The problem of innovation isn’t entirely cut-and-dried.  Businesses invest in R&D for technologies with some hope of payoff, and most renewable energy efforts aren’t attractive to capital investors for that reason.  The research in those fields might get slowed without some government subsidies to push it along.  However, as economist Robert Michaels points out, most of the subsidies involved in green energy come on the commercial end, not in research.  Government is trying to pick winners and losers with current technology.  As the chart shows, government is picking the least efficient technology (by orders of magnitude) as winners.  They’re deliberately hiding the price on the product in order to convince people that this energy is competitive, while taxpayers pick up the rest of the bill.

In doing so, they are preventing — or at least disincentivizing — the normal innovative processes that could unlock a real revolution in green technology.  Wind and solar technology in their current form today cannot compete in the marketplace without heavy government intervention, and thanks to that intervention, wind and solar purveyors don’t have to innovate to make a profit.  As long as that situation continues, we’ll still be waiting decades to “turn the corner” on mass production of renewable energy.

The Failed Daschle Nomination and the Obama Health Care Agenda

Recent in the news has been former Senator Tom Daschle’s withdrawal of his nomination as Secretary of Health and Human Services, along with President Obama’s additional nomination of him to a newly-concocted post of “White House Health Czar” (isn’t it interesting how increasingly popular the term “czar” has become in the government lexicon as of late?). The main issue that brought Daschle’s nomination down was his failure to pay more than $128,000 in taxes from 2005 to 2007 (which he ended up doing last month in the form of back taxes with nearly $12,000 in interest). Naturally this raised once again the whole matter of double standards over such matters, one for government officials (and others in positions of power or privilege), and another for everyone else. The President seemed finally to recognize that such a double standard would not serve him well, after noticing a disturbing pattern among a few of his other nominees.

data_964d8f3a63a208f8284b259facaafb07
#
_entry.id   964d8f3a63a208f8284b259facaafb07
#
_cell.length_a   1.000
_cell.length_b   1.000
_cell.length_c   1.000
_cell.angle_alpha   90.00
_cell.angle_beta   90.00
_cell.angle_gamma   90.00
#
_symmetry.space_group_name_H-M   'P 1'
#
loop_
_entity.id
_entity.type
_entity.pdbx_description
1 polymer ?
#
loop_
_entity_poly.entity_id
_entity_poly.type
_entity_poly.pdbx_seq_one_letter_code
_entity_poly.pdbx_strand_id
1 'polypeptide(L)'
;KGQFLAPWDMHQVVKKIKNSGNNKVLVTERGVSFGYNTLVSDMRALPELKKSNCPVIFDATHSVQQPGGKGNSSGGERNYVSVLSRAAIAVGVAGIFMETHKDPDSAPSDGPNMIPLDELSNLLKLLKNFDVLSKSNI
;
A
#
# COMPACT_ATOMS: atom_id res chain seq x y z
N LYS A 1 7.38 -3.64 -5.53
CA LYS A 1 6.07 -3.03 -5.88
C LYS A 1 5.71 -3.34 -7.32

How Agriculture Subsidies Distort Food Prices

Note: This is a revision of a previous article that was entitled “Falling Prices: Why is Food Not Part of This Trend?”. The author has made the revisions to reflect the fact that crop commodities are in fact deflating, while maintaining that agriculture subsidies did in fact play a role in pushing the prices artificially high, prior to the current correction.

Obama to Roll Back Oil Subsidies?

According to Talking Points Memo, an Obama team spokesperson has reaffirmed that the administration would take on petro-interests:

A spokesperson for the Obama transition team is reaffirming the President-elect’s commitment to rolling back the subsidies that oil companies enjoy, confirming that Obama’s campaign promise on this score is still fully operative.

“Yes,” replied Obama transition team spokesperson Nick Shapiro, when we asked him whether Obama remained committed to rolling back the oil company subsidies.

A President’s Agenda for the First 100 Days

It is natural, in an age of bailouts and government intervention, to denounce the actions being taken “for our own good” by the President and Congress, and write at length about what we shouldn’t be doing. It is my view that people look entirely too much to the government in general and the President in particular to solve problems and fix things. However, with the prevelance of that mindset, I would like to submit some ideas, for a change of pace, about what positive things a new President of the United States could and should do, given how little power under the Constitution the President has to make bold changes in policy. We can call this “what I would do if I were the new President”.

Bush = Hoover 2.0, Part 3 - “Bush’s Parallels to Hoover”

But not because of the reasons you may believe

Part I - “The False Claims” can be found HERE.

Part II - “Hoover’s Socialism” can be found HERE.